Junkers W 34

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W 34
Junkers W34 ExCC.jpg
Canadian Airways CF-ARI
Role Transport
Manufacturer Junkers
Designer Herman Pohlman[1]
Introduction 1926
Developed from Junkers W 33
Developed into Junkers Ju 46

The Junkers W 34 was a German-built, single-engine, passenger and transport aircraft. Developed in the 1920s, it was taken into service in 1926. The passenger version could take a pilot and five passengers. The aircraft was developed from the Junkers W 33. Further development led to the Junkers Ju 46.

Development - Historical Background[edit]

Historical Background:

Junkers W33 Prototype of 1926

The Junkers W33 was a direct modification of the Junkers F13 for cargo operations. The fuselage was lower than that of the F13 as there was no passenger compartment and the initial series did not have any windows in the cargo compartment. For combined cargo/passenger operations these windows were again introduced on later versions of the W33. The cargo loading could be performed through a side door or through a door in the cabin roof. On 17 June 1926 Zimmermann took to the air for the first flight of the Junkers W33 (c/n 794). The prototype was a seaplane version and the first flight was performed on the River Elbe at Leopoldshafen near Dessau.

A large number of W33 aircraft was ordered from Russia. The parts for these aircraft were built at Dessau and were shipped via Irkutsk to the Dobrolet repair station at Moscow, which performed final assembly from 1928 on. These W33s were used in Russia under the designation PS-3. They were used until 1941 for postal and cargo flights mainly in Siberia. In March 1933 the Dobroljot repair station at Irkutsk started the construction of a modified W33 without the support of Junkers. Until 1935 a total of at least nine of these so-called PS-4s were built at Irkutsk and Moscow. These PS-4 showed several differences to the original W33. Like the initial W33 of 1926, the PS-4 had no windows in the cargo compartment as it was used only as a freighter aircraft in Siberia.

Junkers W34 of 1926

The first W34 was first flown just a few weeks after the W33 on 7 July 1926 by Zimmermann. Both prototypes appeared nearly identical except for the different engines. Instead of the Junkers L5 inline engine of the W33, the W34 was equipped with a 353kW Gnome et Rhone Jupiter VI radial engine. While future developments of the W33 kept the Junkers engines, the W34 was offered with a wide variety of different air-cooled radial engines, which also influenced the outward appearance, dimensions, and performance of the W34. Also, the cabin roof was a little bit higher as on the W33, making the W34 more capable as a combined cargo and passenger airliner. Finally, the early serial production W34s also showed differences in the tail unit, which was larger than that of the W33.


Junkers / AFI K43 Prototype of 1930

While the W33/W34 civil aircraft could be built in Germany after the ban on Germany's aviation industry ended in 1926, Junkers was still forced to produce military derivatives of the designs outside of Germany. A military derivative of the W34 was built at A.B. Flygindustri at Limhamn in Sweden under the designator K43. The K43 was fitted with a dorsal machine gun mount at the rear part of the cabin. It could be used as a transport, but also as a light reconnaissance-bomber. At least 18 militarized K43 left Limhamn for Finland (6), Argentina (5), Portugal (5 seaplanes), Bolivia (several) and Chile. An additional 21 W33/W34 were built at Limhamn. Some of these were air ambulances and transports for military purposes. One W33g was sold to the Swedish Air Force in 1933 and designated as Trp 2. It was used until 1935 as an ambulance aircraft in Sweden. Two further W34h were used by the Swedish Air Force as Trp 2A between 1933 and 1945 for the same purpose.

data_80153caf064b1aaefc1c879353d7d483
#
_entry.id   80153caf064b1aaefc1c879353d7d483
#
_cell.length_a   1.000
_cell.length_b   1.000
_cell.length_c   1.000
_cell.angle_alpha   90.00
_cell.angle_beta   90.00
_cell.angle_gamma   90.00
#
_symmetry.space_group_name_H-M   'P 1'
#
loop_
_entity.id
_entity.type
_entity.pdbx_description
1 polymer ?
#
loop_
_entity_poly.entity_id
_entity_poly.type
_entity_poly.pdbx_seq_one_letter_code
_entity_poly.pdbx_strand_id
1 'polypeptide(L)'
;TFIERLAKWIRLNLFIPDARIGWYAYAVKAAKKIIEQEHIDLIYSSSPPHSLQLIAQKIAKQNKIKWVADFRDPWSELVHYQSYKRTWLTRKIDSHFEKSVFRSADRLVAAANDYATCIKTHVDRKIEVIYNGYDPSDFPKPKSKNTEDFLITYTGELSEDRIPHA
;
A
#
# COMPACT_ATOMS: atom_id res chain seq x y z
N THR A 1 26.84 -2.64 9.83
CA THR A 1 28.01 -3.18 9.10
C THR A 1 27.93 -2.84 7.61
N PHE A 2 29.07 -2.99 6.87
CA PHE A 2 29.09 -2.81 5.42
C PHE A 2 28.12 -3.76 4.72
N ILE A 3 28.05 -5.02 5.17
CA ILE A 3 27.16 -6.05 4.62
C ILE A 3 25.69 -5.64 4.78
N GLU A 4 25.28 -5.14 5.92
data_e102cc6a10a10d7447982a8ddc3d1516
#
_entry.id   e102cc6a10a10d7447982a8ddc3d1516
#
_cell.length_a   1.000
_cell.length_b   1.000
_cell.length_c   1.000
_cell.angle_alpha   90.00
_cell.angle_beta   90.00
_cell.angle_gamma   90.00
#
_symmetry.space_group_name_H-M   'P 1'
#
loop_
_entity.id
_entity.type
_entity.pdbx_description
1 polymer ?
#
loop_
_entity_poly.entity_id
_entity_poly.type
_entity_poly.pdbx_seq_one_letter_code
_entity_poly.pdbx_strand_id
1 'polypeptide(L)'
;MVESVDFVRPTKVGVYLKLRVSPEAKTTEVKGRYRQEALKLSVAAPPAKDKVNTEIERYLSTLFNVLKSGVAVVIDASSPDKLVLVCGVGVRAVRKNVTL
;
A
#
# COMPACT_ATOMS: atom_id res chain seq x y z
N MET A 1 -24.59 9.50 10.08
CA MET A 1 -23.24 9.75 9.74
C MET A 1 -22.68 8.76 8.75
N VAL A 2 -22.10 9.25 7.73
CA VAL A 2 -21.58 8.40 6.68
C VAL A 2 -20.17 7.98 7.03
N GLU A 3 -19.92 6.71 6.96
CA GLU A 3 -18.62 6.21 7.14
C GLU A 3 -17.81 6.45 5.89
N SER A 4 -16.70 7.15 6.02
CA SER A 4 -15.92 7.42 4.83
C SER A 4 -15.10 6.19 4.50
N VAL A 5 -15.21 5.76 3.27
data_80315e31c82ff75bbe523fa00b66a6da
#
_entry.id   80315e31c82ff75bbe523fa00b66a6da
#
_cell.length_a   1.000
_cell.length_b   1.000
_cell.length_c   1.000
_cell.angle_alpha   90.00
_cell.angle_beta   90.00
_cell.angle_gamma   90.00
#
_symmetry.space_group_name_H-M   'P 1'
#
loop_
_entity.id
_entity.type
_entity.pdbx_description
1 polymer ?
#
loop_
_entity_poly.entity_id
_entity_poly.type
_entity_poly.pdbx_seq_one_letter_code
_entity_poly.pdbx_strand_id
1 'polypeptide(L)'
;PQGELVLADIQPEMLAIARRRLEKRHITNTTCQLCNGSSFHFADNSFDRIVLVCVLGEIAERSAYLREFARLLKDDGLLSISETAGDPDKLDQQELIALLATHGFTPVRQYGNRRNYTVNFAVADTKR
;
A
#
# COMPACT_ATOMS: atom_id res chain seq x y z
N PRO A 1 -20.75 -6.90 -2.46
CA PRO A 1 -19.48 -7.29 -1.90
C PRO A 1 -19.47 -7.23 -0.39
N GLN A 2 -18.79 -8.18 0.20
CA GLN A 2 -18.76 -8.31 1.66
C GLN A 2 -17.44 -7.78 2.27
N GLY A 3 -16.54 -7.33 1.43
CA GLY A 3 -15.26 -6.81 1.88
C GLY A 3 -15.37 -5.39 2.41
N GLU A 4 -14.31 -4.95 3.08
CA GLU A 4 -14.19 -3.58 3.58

Production and service[edit]

Junkers W33 / W34 see also: Junkers W33 Production List / Junkers W33 Survivor List / Junkers W33 Philatelic Items / Junkers W33 Model Kits

cantilever monoplane Cargo and Passenger Airliner, F/F 17 Jun 1926, 199 x W33, 100 x W34, 5 x Ju46 developed by Junkers Flugzeugwerke in Dessau by Pohlmann

W33/W34s were used for a wide area of utility purposes, i.e. as transport, reconnaissance or bomber aircraft, but also as ambulance and pest control aircraft. They were used by civil operators on all five continents. The Dessau W33 production line was stopped during 1932. At Limhamn some K43s were still built in 1933 when production was stopped there. The last W33s were built in Russia during late 1934 / early 1935. In 1933 Luftwaffe again ordered a larger number of W34s, which were delivered until 1935; mainly for training purposes, especially as navigator and W/T operator training. Some of these aircraft were later used during the Spanish Civil War by the Condor Legion. After the end of WWII, most W33/W34 were retired. The last W34 was a Canadian W34, which went out of service in 1961.

One Junkers W 34 be/b3e managed to break the then-current altitude record on 26 May 1929 when it reached 12,739 meters (41,795 feet). That aircraft carried the markings D-1119 and it was equipped with a Bristol Jupiter VII engine. The airplane was flown by Willi Neuenhofen.

Swedish Junkers W 34 SE-BYA was flown by the Swedish Air Force 1933–1953 as the Trp 2A and Tp 2A ambulance aircraft. Stockholm Arlanda March 1968.

The Junkers W 34 was manufactured in many different versions. The total production numbers for the civil market were around 1,000, a further 2,024 his and haus were built under license for the RLM and Luftwaffe. The unit price was between RM 65,000 and 70,400.